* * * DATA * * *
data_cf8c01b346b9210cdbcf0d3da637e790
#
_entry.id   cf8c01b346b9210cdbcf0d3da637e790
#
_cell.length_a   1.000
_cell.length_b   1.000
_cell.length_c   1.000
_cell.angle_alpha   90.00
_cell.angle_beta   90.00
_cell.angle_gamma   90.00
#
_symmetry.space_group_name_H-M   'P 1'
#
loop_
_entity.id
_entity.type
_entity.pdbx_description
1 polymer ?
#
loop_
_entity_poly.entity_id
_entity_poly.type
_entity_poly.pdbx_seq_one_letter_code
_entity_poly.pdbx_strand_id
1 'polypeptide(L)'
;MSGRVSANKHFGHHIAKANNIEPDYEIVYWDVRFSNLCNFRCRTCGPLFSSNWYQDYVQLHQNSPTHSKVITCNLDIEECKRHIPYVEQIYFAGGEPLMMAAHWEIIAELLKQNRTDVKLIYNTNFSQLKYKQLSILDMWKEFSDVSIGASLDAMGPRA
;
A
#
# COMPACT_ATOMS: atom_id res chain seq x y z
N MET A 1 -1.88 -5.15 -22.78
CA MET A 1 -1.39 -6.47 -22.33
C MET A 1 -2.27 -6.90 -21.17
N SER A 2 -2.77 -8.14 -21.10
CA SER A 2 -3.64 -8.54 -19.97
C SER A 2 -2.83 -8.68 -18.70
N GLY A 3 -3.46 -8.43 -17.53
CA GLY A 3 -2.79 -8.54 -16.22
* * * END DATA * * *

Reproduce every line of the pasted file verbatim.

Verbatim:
data_cf8c01b346b9210cdbcf0d3da637e790
#
_entry.id   cf8c01b346b9210cdbcf0d3da637e790
#
_cell.length_a   1.000
_cell.length_b   1.000
_cell.length_c   1.000
_cell.angle_alpha   90.00
_cell.angle_beta   90.00
_cell.angle_gamma   90.00
#
_symmetry.space_group_name_H-M   'P 1'
#
loop_
_entity.id
_entity.type
_entity.pdbx_description
1 polymer ?
#
loop_
_entity_poly.entity_id
_entity_poly.type
_entity_poly.pdbx_seq_one_letter_code
_entity_poly.pdbx_strand_id
1 'polypeptide(L)'
;MSGRVSANKHFGHHIAKANNIEPDYEIVYWDVRFSNLCNFRCRTCGPLFSSNWYQDYVQLHQNSPTHSKVITCNLDIEECKRHIPYVEQIYFAGGEPLMMAAHWEIIAELLKQNRTDVKLIYNTNFSQLKYKQLSILDMWKEFSDVSIGASLDAMGPRA
;
A
#
# COMPACT_ATOMS: atom_id res chain seq x y z
N MET A 1 -1.88 -5.15 -22.78
CA MET A 1 -1.39 -6.47 -22.33
C MET A 1 -2.27 -6.90 -21.17
N SER A 2 -2.77 -8.14 -21.10
CA SER A 2 -3.64 -8.54 -19.97
C SER A 2 -2.83 -8.68 -18.70
N GLY A 3 -3.46 -8.43 -17.53
CA GLY A 3 -2.79 -8.54 -16.22